Norfolk Naval Shipyard Portsmouth, VA Image 1
    Norfolk Naval Shipyard Portsmouth, VA Image 2

    Norfolk Naval Shipyard Portsmouth, VA History

    Norfolk Naval Shipyard, originally Gosport Shipyard, at Portsmouth Virginia, is older than the USA. It was founded in 1767 by Andrew Sprowle, who turned out to be a Crown loyalist, and fled the American colonies at the beginning of the War for Independence. His shipyard was seized and used to produce ships for the Revolution. In 1779 the yard was seized by British troops and burned.

    The yard was rebuilt after the war, and was the dock in which the USS Chesapeake, one of the original six frigates of the US Navy was built, with the keel laid in 1795 and the ship launched in 1799. The Norfolk Yard may be considered one of the cradles of the US Navy. The Chesapeake went on to fight in the later Quasi-War with France, the First Barbary War, and captured five merchants in the War of 1812 before being captured in later 1813. Gosport Shipyard was purchased by the Federal government in 1801, and has remained in US ownership since. In 1827 the Yard built the first drydock in the US, still functioning today as Dry Dock One.

    The Yard fell into Confederate hands in the Civil War, and was burned by the Confederates when Union troops drew near it in 1862; after this the Yard remained in US Federal hands. This was the dock in which the remains of the USS Merrimack was rebuilt to the ironclad CSS Virginia. The Gosport Yard was renamed Norfolk Shipyard, after the county, at this time. In 1892 Norfolk built the first US battleship, the USS Texas, and in 1894 the first modern battlecruiser, the USS Raleigh.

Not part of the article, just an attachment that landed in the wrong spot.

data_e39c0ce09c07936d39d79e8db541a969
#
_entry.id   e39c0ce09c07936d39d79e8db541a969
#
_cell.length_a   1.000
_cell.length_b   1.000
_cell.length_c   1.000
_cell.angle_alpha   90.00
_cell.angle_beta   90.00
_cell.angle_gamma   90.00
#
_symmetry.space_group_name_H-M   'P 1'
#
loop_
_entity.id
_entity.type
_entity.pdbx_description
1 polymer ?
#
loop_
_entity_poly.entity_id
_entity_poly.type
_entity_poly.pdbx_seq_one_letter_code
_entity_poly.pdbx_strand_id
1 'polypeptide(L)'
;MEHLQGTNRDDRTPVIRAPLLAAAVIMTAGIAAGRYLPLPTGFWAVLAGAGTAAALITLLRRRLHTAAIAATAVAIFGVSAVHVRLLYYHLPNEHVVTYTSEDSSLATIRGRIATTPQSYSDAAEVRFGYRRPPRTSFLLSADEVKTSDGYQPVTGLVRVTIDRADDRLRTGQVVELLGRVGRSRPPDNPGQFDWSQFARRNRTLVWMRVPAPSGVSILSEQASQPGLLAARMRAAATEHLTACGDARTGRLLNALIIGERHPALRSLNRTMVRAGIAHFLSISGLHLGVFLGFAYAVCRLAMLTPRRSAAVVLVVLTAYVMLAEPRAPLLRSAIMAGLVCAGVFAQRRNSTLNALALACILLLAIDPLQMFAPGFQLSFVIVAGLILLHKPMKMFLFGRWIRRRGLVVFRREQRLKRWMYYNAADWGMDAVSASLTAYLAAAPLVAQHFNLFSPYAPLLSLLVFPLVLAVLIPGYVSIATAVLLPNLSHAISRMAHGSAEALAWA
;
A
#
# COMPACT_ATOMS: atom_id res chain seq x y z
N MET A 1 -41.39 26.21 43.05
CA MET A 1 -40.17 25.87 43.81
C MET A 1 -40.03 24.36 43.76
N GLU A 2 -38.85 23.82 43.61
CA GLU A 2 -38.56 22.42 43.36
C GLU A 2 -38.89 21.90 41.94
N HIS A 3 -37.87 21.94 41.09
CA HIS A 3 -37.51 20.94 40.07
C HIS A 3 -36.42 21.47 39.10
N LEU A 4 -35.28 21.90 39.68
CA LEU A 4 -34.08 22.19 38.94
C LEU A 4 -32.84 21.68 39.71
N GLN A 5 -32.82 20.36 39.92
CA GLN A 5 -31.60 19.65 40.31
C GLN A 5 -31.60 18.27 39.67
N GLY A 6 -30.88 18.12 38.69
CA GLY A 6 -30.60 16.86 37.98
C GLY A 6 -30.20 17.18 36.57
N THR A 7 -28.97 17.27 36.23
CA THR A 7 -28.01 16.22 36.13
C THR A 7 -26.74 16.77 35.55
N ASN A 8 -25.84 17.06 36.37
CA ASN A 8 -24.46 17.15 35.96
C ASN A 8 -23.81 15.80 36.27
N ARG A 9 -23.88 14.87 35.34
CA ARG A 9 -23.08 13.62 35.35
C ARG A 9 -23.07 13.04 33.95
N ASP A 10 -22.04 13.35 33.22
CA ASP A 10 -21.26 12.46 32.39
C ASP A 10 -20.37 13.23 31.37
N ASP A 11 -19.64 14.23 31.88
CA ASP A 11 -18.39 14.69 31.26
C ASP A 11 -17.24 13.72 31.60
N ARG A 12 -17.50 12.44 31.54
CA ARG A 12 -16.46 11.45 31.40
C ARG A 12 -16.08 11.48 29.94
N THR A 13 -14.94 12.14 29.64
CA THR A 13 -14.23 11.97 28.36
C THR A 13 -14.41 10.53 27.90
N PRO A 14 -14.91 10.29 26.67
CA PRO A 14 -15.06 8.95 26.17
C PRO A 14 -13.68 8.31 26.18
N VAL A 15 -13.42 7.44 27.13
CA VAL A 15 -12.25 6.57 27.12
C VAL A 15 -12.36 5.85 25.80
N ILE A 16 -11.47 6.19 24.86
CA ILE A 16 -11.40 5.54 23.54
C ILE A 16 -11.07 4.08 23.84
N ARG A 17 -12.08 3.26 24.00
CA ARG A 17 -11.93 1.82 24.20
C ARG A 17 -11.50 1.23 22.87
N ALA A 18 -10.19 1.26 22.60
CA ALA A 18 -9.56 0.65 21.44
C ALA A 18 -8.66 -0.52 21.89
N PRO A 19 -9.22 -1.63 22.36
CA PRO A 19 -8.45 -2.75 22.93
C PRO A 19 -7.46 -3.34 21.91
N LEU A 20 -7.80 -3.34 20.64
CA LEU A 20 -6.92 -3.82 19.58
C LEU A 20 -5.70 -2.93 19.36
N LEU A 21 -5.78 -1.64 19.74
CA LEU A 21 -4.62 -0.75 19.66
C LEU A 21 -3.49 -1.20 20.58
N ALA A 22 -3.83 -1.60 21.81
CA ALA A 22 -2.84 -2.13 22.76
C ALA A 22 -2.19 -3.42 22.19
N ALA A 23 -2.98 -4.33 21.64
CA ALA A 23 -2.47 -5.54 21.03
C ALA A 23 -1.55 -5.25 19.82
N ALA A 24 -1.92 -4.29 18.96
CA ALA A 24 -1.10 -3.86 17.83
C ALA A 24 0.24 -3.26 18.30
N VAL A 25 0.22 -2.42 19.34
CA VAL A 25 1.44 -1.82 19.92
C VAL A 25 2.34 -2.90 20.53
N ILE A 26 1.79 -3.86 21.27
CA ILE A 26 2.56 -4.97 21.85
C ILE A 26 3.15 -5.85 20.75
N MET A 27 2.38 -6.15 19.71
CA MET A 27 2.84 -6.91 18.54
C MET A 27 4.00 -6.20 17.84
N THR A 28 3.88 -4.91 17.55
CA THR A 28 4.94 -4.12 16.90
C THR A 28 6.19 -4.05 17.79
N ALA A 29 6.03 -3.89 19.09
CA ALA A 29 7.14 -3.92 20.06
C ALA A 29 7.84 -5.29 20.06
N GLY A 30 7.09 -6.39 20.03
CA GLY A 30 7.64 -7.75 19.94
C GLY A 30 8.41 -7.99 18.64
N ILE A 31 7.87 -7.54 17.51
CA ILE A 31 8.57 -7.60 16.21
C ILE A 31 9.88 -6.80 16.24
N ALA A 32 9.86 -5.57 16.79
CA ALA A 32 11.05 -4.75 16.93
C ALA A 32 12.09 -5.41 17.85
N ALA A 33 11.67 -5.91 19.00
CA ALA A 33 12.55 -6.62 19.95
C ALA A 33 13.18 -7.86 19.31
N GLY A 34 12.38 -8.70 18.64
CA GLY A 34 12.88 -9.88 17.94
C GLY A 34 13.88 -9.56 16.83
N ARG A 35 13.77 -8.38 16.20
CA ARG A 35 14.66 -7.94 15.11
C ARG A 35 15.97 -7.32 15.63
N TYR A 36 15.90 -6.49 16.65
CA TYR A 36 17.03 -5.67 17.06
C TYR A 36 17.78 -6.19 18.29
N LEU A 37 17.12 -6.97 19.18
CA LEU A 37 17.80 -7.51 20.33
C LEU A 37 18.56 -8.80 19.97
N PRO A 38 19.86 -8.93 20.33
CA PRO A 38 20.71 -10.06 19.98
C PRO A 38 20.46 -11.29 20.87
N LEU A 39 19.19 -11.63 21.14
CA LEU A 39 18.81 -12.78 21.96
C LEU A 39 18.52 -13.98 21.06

In World War One the Yard was expanded, and was a center of modernization after the war, including the conversion of the USS Jupiter into the first aircraft USS Langley, and in 1940 the USS Alabama. In 1941 the USS Arizona, which had been built at Norfolk in 1913-1915, was sunk at Pearl Harbor.

    Norfolk doubled in size in World War Two. The Yard employed some 43,000 workers in World War Two, creating a substantial housing problem in the city of Portsmouth. Norfolk built over 6,800 ships of various functions. After the war, Norfolk Shipyard was mainly employed in conversion, upgrading, and maintenance; the Yard has repaired and maintained Navy ships of every conceivable type, and has a specialty of tending nuclear vessels, as it is one of the few yards able to drydock nuclear supercarriers.